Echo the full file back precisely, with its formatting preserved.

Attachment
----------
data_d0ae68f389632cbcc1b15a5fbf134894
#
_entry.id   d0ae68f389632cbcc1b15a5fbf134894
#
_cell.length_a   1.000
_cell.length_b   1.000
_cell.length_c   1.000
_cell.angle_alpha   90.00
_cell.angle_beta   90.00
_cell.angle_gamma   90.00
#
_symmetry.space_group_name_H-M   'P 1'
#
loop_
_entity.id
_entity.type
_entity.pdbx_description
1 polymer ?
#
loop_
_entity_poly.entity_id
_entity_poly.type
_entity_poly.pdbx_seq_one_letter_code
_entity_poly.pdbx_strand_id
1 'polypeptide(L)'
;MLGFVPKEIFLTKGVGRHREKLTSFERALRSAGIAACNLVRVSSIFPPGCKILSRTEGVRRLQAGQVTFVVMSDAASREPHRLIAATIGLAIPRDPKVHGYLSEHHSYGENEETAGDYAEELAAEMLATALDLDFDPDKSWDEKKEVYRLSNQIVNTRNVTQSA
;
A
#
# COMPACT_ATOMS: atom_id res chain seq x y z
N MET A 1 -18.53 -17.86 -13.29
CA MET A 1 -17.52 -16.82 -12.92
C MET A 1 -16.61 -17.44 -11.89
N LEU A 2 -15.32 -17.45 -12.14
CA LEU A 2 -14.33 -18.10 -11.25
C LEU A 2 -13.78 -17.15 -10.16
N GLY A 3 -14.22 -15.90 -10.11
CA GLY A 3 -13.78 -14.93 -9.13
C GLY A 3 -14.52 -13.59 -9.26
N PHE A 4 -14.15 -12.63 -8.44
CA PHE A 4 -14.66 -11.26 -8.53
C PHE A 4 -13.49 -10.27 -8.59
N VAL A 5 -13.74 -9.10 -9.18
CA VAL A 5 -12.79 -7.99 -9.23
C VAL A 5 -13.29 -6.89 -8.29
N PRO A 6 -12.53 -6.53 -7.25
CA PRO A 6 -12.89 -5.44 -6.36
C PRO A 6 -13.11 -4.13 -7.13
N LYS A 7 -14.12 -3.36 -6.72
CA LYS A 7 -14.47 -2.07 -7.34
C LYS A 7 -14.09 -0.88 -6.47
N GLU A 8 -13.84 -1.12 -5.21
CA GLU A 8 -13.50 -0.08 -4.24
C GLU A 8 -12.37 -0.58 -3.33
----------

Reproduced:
data_d0ae68f389632cbcc1b15a5fbf134894
#
_entry.id   d0ae68f389632cbcc1b15a5fbf134894
#
_cell.length_a   1.000
_cell.length_b   1.000
_cell.length_c   1.000
_cell.angle_alpha   90.00
_cell.angle_beta   90.00
_cell.angle_gamma   90.00
#
_symmetry.space_group_name_H-M   'P 1'
#
loop_
_entity.id
_entity.type
_entity.pdbx_description
1 polymer ?
#
loop_
_entity_poly.entity_id
_entity_poly.type
_entity_poly.pdbx_seq_one_letter_code
_entity_poly.pdbx_strand_id
1 'polypeptide(L)'
;MLGFVPKEIFLTKGVGRHREKLTSFERALRSAGIAACNLVRVSSIFPPGCKILSRTEGVRRLQAGQVTFVVMSDAASREPHRLIAATIGLAIPRDPKVHGYLSEHHSYGENEETAGDYAEELAAEMLATALDLDFDPDKSWDEKKEVYRLSNQIVNTRNVTQSA
;
A
#
# COMPACT_ATOMS: atom_id res chain seq x y z
N MET A 1 -18.53 -17.86 -13.29
CA MET A 1 -17.52 -16.82 -12.92
C MET A 1 -16.61 -17.44 -11.89
N LEU A 2 -15.32 -17.45 -12.14
CA LEU A 2 -14.33 -18.10 -11.25
C LEU A 2 -13.78 -17.15 -10.16
N GLY A 3 -14.22 -15.90 -10.11
CA GLY A 3 -13.78 -14.93 -9.13
C GLY A 3 -14.52 -13.59 -9.26
N PHE A 4 -14.15 -12.63 -8.44
CA PHE A 4 -14.66 -11.26 -8.53
C PHE A 4 -13.49 -10.27 -8.59
N VAL A 5 -13.74 -9.10 -9.18
CA VAL A 5 -12.79 -7.99 -9.23
C VAL A 5 -13.29 -6.89 -8.29
N PRO A 6 -12.53 -6.53 -7.25
CA PRO A 6 -12.89 -5.44 -6.36
C PRO A 6 -13.11 -4.13 -7.13
N LYS A 7 -14.12 -3.36 -6.72
CA LYS A 7 -14.47 -2.07 -7.34
C LYS A 7 -14.09 -0.88 -6.47
N GLU A 8 -13.84 -1.12 -5.21
CA GLU A 8 -13.50 -0.08 -4.24
C GLU A 8 -12.37 -0.58 -3.33